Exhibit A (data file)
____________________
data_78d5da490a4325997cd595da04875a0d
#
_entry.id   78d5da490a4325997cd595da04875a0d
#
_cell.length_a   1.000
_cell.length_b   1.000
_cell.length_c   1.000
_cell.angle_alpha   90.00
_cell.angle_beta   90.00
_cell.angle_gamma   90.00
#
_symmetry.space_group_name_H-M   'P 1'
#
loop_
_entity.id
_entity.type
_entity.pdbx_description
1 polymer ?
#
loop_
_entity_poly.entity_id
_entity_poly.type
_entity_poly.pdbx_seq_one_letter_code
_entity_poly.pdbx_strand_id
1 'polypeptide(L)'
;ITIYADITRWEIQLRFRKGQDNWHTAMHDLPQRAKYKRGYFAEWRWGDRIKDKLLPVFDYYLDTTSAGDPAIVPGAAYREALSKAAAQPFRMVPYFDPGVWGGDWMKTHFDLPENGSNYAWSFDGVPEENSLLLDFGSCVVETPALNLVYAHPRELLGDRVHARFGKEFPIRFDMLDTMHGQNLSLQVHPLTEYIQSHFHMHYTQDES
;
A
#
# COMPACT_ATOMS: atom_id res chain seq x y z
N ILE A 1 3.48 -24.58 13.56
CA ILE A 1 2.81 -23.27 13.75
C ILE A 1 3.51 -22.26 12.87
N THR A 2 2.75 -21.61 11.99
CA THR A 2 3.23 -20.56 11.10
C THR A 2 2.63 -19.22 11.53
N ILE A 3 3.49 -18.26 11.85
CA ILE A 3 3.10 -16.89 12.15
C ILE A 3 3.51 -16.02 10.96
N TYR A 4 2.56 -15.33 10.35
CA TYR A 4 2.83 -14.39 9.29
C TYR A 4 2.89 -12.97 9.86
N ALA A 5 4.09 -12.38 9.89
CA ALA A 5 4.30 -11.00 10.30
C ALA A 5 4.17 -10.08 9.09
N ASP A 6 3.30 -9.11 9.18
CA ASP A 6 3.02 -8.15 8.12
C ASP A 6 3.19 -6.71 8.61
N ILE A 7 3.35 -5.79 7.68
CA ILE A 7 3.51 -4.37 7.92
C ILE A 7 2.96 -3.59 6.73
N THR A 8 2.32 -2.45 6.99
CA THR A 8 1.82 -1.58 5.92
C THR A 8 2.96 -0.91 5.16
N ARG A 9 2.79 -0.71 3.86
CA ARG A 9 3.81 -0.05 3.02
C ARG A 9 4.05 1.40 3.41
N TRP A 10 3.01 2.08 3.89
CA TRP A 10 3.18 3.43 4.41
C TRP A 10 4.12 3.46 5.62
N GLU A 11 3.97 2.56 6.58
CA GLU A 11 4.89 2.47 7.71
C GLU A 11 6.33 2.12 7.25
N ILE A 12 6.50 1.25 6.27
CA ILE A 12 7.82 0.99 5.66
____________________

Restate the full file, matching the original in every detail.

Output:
data_78d5da490a4325997cd595da04875a0d
#
_entry.id   78d5da490a4325997cd595da04875a0d
#
_cell.length_a   1.000
_cell.length_b   1.000
_cell.length_c   1.000
_cell.angle_alpha   90.00
_cell.angle_beta   90.00
_cell.angle_gamma   90.00
#
_symmetry.space_group_name_H-M   'P 1'
#
loop_
_entity.id
_entity.type
_entity.pdbx_description
1 polymer ?
#
loop_
_entity_poly.entity_id
_entity_poly.type
_entity_poly.pdbx_seq_one_letter_code
_entity_poly.pdbx_strand_id
1 'polypeptide(L)'
;ITIYADITRWEIQLRFRKGQDNWHTAMHDLPQRAKYKRGYFAEWRWGDRIKDKLLPVFDYYLDTTSAGDPAIVPGAAYREALSKAAAQPFRMVPYFDPGVWGGDWMKTHFDLPENGSNYAWSFDGVPEENSLLLDFGSCVVETPALNLVYAHPRELLGDRVHARFGKEFPIRFDMLDTMHGQNLSLQVHPLTEYIQSHFHMHYTQDES
;
A
#
# COMPACT_ATOMS: atom_id res chain seq x y z
N ILE A 1 3.48 -24.58 13.56
CA ILE A 1 2.81 -23.27 13.75
C ILE A 1 3.51 -22.26 12.87
N THR A 2 2.75 -21.61 11.99
CA THR A 2 3.23 -20.56 11.10
C THR A 2 2.63 -19.22 11.53
N ILE A 3 3.49 -18.26 11.85
CA ILE A 3 3.10 -16.89 12.15
C ILE A 3 3.51 -16.02 10.96
N TYR A 4 2.56 -15.33 10.35
CA TYR A 4 2.83 -14.39 9.29
C TYR A 4 2.89 -12.97 9.86
N ALA A 5 4.09 -12.38 9.89
CA ALA A 5 4.30 -11.00 10.30
C ALA A 5 4.17 -10.08 9.09
N ASP A 6 3.30 -9.11 9.18
CA ASP A 6 3.02 -8.15 8.12
C ASP A 6 3.19 -6.71 8.61
N ILE A 7 3.35 -5.79 7.68
CA ILE A 7 3.51 -4.37 7.92
C ILE A 7 2.96 -3.59 6.73
N THR A 8 2.32 -2.45 6.99
CA THR A 8 1.82 -1.58 5.92
C THR A 8 2.96 -0.91 5.16
N ARG A 9 2.79 -0.71 3.86
CA ARG A 9 3.81 -0.05 3.02
C ARG A 9 4.05 1.40 3.41
N TRP A 10 3.01 2.08 3.89
CA TRP A 10 3.18 3.43 4.41
C TRP A 10 4.12 3.46 5.62
N GLU A 11 3.97 2.56 6.58
CA GLU A 11 4.89 2.47 7.71
C GLU A 11 6.33 2.12 7.25
N ILE A 12 6.50 1.25 6.27
CA ILE A 12 7.82 0.99 5.66